“Obamacare”: What ABCCR Pastors Need to Know
By Tarris Rosell, Ph.D., D.Min.
Professor of Pastoral Theology–Ethics & Ministry Praxis
An HVAC technician repaired my heat pump the other day. He billed for 15 minutes, but spent another 45 minutes telling me his life story. This happens.
“John” delves a bit into his political leanings, and initially seems unhappy about “Obamacare.” Then he mentions his own considerable and longstanding health issues. He says that as of this very day, November 1st, he has insurance coverage “for the first time in 8 or 9 years!” All this while John had been working full-time. But recently, his employer had fallen under a mandate to provide employees an insurance benefit. I suggest that maybe Obamacare is working for him after all. John is begrudging about that fact, but doesn’t deny it.
Indeed, it is working for John, if not yet for all.
The 2010 federal legislation known as the Patient Protection and Affordable Care Act (PPACA) has generated more political drama and debate than anything coming from Washington in recent memory. We could speculate on causes, but more helpful to pastors may be a brief response to this question: What do we need to know about “Obamacare”? Here is my short list.
- Currently uninsured or under-insured congregants and pastors have more opportunities to get new or better coverage. For some, this is on account of PPACA prohibition on insurers from engaging in the practice of denying you coverage for pre-existing conditions. I know more than one pastor and spouse who are feeling better protected already.
- Some millions of other uninsured folk will continue to slip through the cracks and remain uninsured in 2014. This is, however, due mostly to state legislatures like ours being unwilling to expand Medicaid eligibility in conjunction with the PPACA rollout. What about those adult congregants, or pastors, who are too poor to afford monthly insurance premiums and yet are not poor enough, young or old enough, or disabled so as to qualify for public insurance like Medicaid or Medicare? They are still out of luck in places like Kansas and Missouri. Some politicians say the Church should do more to take care of the uninsured in times of need? Should we? Will Christian hospitals and providers do so? And how? No one knows what will happen.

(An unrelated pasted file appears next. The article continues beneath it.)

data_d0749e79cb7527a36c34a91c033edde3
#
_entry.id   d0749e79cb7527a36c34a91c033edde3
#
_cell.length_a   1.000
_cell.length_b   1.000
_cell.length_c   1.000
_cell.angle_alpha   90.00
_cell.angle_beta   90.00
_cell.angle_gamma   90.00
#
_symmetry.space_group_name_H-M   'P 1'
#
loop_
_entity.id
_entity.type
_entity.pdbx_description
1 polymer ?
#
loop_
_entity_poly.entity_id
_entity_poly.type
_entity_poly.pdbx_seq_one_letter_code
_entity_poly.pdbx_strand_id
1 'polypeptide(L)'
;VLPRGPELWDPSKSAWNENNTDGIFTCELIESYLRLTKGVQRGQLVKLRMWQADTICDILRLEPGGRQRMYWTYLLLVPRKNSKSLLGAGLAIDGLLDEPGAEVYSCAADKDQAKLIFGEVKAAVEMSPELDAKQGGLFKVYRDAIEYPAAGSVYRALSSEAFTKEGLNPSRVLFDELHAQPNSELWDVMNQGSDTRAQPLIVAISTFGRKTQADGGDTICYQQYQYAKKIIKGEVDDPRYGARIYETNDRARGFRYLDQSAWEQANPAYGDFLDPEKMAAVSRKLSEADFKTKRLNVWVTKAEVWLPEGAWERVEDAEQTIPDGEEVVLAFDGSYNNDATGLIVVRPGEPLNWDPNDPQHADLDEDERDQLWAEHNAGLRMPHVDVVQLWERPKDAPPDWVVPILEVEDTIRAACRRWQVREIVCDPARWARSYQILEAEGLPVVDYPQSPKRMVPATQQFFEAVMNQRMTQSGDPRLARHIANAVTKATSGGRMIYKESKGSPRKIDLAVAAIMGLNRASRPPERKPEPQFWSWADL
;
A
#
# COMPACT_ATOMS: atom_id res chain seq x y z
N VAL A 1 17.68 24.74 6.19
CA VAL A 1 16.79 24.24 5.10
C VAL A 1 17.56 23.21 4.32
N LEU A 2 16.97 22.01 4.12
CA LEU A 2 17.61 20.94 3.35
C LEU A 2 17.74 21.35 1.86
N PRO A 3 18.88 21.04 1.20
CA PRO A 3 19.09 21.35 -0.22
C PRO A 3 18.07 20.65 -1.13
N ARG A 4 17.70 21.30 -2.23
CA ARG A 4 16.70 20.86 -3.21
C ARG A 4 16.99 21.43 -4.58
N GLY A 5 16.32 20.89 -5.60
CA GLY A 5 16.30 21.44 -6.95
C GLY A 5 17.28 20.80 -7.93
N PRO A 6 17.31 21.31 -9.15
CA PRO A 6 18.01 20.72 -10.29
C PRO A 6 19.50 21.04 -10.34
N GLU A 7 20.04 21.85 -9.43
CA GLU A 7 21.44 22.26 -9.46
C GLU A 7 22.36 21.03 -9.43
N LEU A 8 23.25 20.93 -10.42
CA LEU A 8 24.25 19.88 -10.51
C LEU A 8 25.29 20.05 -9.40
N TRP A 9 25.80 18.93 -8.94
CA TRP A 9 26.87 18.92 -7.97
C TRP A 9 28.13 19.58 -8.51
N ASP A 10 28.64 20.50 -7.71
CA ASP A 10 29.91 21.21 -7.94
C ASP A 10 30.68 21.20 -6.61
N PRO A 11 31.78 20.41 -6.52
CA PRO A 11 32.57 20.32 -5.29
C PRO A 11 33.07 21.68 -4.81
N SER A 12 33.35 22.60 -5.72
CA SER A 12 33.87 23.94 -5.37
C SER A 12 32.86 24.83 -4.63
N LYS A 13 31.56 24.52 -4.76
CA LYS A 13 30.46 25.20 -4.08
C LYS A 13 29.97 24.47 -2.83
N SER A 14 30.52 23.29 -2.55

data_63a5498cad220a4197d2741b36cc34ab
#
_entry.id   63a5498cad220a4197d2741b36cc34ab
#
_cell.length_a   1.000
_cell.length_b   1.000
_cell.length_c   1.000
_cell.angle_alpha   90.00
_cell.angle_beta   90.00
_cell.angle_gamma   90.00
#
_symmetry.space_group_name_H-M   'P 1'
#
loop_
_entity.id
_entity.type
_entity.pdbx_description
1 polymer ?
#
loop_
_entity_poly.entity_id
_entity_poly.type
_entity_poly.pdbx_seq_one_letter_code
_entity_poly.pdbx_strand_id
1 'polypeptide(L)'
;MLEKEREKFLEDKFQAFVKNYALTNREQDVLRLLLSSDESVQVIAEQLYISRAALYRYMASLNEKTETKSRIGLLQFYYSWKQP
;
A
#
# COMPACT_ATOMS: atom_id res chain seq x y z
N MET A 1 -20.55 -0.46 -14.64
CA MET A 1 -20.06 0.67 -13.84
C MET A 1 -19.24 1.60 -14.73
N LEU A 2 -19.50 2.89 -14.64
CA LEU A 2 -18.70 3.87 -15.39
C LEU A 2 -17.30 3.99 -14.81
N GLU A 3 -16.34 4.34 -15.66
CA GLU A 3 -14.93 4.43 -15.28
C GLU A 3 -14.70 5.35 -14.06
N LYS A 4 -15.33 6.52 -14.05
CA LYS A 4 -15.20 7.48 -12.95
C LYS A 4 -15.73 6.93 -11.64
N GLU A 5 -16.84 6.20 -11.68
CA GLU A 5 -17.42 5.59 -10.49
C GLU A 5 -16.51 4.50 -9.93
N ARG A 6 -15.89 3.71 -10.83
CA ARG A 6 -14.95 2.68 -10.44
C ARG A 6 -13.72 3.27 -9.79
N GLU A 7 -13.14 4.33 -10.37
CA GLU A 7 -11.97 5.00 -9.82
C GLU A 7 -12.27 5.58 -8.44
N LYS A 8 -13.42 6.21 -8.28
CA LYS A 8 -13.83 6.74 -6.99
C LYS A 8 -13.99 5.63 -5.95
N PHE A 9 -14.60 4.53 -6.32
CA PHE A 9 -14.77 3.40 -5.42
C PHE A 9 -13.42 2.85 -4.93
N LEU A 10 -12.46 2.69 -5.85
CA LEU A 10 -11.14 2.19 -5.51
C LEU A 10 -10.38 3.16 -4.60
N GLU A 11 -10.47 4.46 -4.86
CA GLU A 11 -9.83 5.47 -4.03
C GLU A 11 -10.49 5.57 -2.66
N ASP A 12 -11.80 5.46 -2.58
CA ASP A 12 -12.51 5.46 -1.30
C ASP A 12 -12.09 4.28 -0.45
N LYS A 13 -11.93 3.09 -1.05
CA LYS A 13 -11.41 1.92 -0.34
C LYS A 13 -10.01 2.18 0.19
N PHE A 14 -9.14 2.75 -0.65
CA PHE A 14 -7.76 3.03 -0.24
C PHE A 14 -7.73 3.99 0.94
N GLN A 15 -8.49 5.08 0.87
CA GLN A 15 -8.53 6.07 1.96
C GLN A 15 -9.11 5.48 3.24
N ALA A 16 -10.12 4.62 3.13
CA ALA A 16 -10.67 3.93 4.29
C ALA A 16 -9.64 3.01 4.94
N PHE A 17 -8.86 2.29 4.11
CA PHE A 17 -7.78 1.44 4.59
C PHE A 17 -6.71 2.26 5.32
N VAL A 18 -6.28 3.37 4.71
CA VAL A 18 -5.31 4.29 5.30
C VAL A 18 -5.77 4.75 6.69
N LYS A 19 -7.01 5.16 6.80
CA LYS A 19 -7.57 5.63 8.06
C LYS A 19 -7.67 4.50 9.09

- As of this writing, the federally run insurance marketplace online sign up system for state health exchange policies has been a disappointing frustration for all but a few new enrollees. An IT friend says it is likely because the rollout was not staged at a rate that the government servers could handle. Mistake. Anyway, major repair efforts are underway by a sheepish administration. I’m guessing their contractors eventually make good on their promises, and that IT fixes are forthcoming. In the meantime, snail mail, in-person, and telephone enrollment options reportedly have been implemented.
- The PPACA never did include anything like a “death panel.” That was an unfortunate miscreation of a former presidential candidate’s Facebook page, posted disingenuously in the fervor of 2008 campaigning. I saved it as a JPEG file, if anyone is interested. Apparently, many people are interested. Harris and other national polls have indicated that nearly half of Americans were led to believe the falsehood that Obamacare involves “death panels” aimed at deciding the fate of elderly persons and those with disabilities. [See http://kff.org/health-reform/poll-finding/kaiser-health-tracking-poll-september-2013/, http://thehill.com/blogs/healthwatch/health-reform-implementation/258753-poll-four-in-10-believe-in-health-law-death-panels.] ABCCR pastors should know and propagate the truth of that matter, and all others pertaining to the PPACA.
About four years ago I received a call from a middle-aged farmer out in western Kansas. He was searching desperately for anyone who could help. “Billy” had found my name associated with “ethics” in a Google search, and thought his case had something to do with what I do, and maybe I could help. He had numerous health issues for which prescription medications were necessary, he said. But then his farm income dipped and he couldn’t afford to pay both for a doctor’s visit and meds. Eventually, he couldn’t get an appointment or a prescription. And he couldn’t get insurance because of pre-existing conditions or an astronomical premium for the state’s high-risk pool.
I wasn’t able to be of much help to Billy except to confirm that his case did have something to do with ethics—with right and wrong, good and bad. I hope the help available to him now via the PPACA has not come too little, too late.
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Resources for better understanding the PPACA:
Kaiser Family Foundation
- “Summary of the Affordable Care Act”: http://kaiserfamilyfoundation.files.wordpress.com/2011/04/8061-021.pdf
- “Where is the PPACA Making a Difference?”: http://kff.org/health-reform/fact-sheet/summary-of-new-health-reform-law/
Kansas Health Institute
- “The Impact of Health Reform: Resource Document”: http://www.khi.org/impact_of_health_reform_resources/
- “Insurance Coverage”: http://www.khi.org/news/insurance/
- ” Insurance Marketplace Now Open: Plan and Cost Options for Kansans”:http://media.khi.org/news/documents/2013/10/01/marketplace-brief.pdf
(Rev) Tarris Rosell, PhD, DMin
Professor of Pastoral Theology—Ethics & Ministry Praxis
Central Baptist Theological Seminary
Rosemary Flanigan Chair at the Center for Practical Bioethics